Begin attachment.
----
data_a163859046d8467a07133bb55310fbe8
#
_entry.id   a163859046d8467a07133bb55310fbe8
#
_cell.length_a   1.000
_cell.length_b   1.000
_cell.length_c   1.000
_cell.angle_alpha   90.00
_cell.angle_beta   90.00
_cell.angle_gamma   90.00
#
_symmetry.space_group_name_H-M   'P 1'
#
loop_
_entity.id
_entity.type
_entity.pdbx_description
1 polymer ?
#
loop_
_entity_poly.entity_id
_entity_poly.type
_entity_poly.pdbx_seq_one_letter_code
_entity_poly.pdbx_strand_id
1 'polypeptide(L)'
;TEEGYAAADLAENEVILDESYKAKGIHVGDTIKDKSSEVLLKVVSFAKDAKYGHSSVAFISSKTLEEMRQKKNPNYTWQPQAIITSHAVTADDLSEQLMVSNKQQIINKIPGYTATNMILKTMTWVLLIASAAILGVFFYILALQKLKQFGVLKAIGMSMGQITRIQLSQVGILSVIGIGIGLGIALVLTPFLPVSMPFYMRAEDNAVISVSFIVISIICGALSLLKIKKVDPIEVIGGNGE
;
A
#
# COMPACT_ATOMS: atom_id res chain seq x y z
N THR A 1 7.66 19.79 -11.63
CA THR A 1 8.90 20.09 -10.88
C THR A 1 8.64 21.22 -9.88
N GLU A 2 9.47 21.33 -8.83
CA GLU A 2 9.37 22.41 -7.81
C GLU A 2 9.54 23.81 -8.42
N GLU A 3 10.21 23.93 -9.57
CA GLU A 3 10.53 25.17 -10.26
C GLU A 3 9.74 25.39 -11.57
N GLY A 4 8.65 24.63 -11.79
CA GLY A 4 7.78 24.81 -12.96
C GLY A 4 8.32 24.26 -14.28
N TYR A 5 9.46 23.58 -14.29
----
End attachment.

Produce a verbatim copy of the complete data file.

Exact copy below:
data_a163859046d8467a07133bb55310fbe8
#
_entry.id   a163859046d8467a07133bb55310fbe8
#
_cell.length_a   1.000
_cell.length_b   1.000
_cell.length_c   1.000
_cell.angle_alpha   90.00
_cell.angle_beta   90.00
_cell.angle_gamma   90.00
#
_symmetry.space_group_name_H-M   'P 1'
#
loop_
_entity.id
_entity.type
_entity.pdbx_description
1 polymer ?
#
loop_
_entity_poly.entity_id
_entity_poly.type
_entity_poly.pdbx_seq_one_letter_code
_entity_poly.pdbx_strand_id
1 'polypeptide(L)'
;TEEGYAAADLAENEVILDESYKAKGIHVGDTIKDKSSEVLLKVVSFAKDAKYGHSSVAFISSKTLEEMRQKKNPNYTWQPQAIITSHAVTADDLSEQLMVSNKQQIINKIPGYTATNMILKTMTWVLLIASAAILGVFFYILALQKLKQFGVLKAIGMSMGQITRIQLSQVGILSVIGIGIGLGIALVLTPFLPVSMPFYMRAEDNAVISVSFIVISIICGALSLLKIKKVDPIEVIGGNGE
;
A
#
# COMPACT_ATOMS: atom_id res chain seq x y z
N THR A 1 7.66 19.79 -11.63
CA THR A 1 8.90 20.09 -10.88
C THR A 1 8.64 21.22 -9.88
N GLU A 2 9.47 21.33 -8.83
CA GLU A 2 9.37 22.41 -7.81
C GLU A 2 9.54 23.81 -8.42
N GLU A 3 10.21 23.93 -9.57
CA GLU A 3 10.53 25.17 -10.26
C GLU A 3 9.74 25.39 -11.57
N GLY A 4 8.65 24.63 -11.79
CA GLY A 4 7.78 24.81 -12.96
C GLY A 4 8.32 24.26 -14.28
N TYR A 5 9.46 23.58 -14.29